Much of the Raiders improvement from woebegone 4-12 team to scrappy 7-9 outfit rests on the broad shoulders of the NFL’s heaviest offensive line.
After allowing 52 sacks and 89 quarterback hits in 2018, Tom Cable’s offensive front allowed just 29 sacks and a league-low 52 quarterback hits in 2019.
By Football Outsiders’ advanced metrics like adjusted line yards and adjusted sack rate, the Raiders ranked No. 5 and 6 in the league, respectively, despite many of their starters battling injury throughout the season.
There are many reasons for the jump from 2018 to 2019. Adding a monster Right Tackle who won a Super Bowl on the blindside is a major one. A year of development for Kolton Miller with Cable’s tutelage is another. But perhaps the biggest boost the Raiders offensive line received this year came from Richie Incognito.
To dig deeper into the individual performance of the Raiders offensive linemen, we decided to delve into Sports Info Solutions’ blown block numbers to see which Raiders offensive linemen were winning their matchups most often. Incognito was not only the best of the bunch, he was the best in the entire NFL.
Of all linemen in the NFL who played a minimum of 500 snaps this season, Incognito led the way by blowing only five blocks all season on 742 snaps. His 0.674 percent Blown Block Rate was also the best in the NFL, with Cowboys’ great Zack Martin coming in second with a 0.748 percent mark.
To put that number in perspective, only 12 linemen registered a Blown Block Rate under 1.0 percent this season.
It’s no wonder the Raiders wanted to lock up the oldest guard in the NFL to a 2-year, $14 million extension as soon as the offseason began. The guy arguably just had the best season of his career at 36 years old.
While counting blown blocks is all well and good, Sports Info Solutions has a nifty little stat to give blown blocks some context called Adjusted Blown Block Rate, which “takes the extent to which a player’s defensive opponents had forced blown blocks in their other matchups above those offenses’ averages, and uses that as a strength-of-schedule adjustment for Blown Block Rate.”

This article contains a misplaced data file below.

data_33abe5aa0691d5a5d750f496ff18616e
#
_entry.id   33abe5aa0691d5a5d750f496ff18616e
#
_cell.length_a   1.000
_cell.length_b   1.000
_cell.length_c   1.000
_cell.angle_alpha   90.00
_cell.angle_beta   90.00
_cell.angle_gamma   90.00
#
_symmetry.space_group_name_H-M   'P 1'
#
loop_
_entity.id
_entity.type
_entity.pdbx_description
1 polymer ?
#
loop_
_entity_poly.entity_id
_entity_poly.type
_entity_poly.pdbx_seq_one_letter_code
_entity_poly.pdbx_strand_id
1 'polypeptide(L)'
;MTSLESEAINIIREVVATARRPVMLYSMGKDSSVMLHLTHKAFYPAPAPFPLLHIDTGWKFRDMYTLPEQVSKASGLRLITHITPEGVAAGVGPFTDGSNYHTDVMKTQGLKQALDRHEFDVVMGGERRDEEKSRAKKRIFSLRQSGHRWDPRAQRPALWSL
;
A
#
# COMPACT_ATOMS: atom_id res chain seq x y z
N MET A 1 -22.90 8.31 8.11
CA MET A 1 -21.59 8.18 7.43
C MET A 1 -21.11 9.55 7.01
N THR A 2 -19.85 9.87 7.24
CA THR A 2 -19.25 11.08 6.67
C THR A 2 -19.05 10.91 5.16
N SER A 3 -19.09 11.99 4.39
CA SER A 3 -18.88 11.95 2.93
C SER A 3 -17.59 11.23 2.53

Incognito ranked No. 10 in the league in Adjusted Blown Block Rate on pass blocking situations, with Trent Brown and Rodney Hudson placing No. 12 and 13, respectively.
In the table shown below, you can see all of the Raiders offensive line starters blown block numbers from Left Tackle to Right Tackle:
Starter Blown Blocks
|Pass Adj. BB
|Run Adj. BB
|Pass Adj. BB
|Run Adj. BB
Looking at Adjusted Blown Block Rate both on passing and rushing snaps shows that Incognito, Hudson, and Brown effectively stonewalled their opposition completely for Derek Carr.
It also emboldens the fact that Miller was a more effective run blocker than given credit for. His 2.16 percent Adjusted Blown Block Rate against the run is a much better mark than Brown and Jackson, and is ever-so-slightly better than Hudson.
Miller actually had three more total blown blocks this season than in 2018, but he gave up seven less sacks overall. How is that possible? Well, because blown blocks are charted every time an offensive linemen fails to make a correct block which in turn results in a negative play for his team.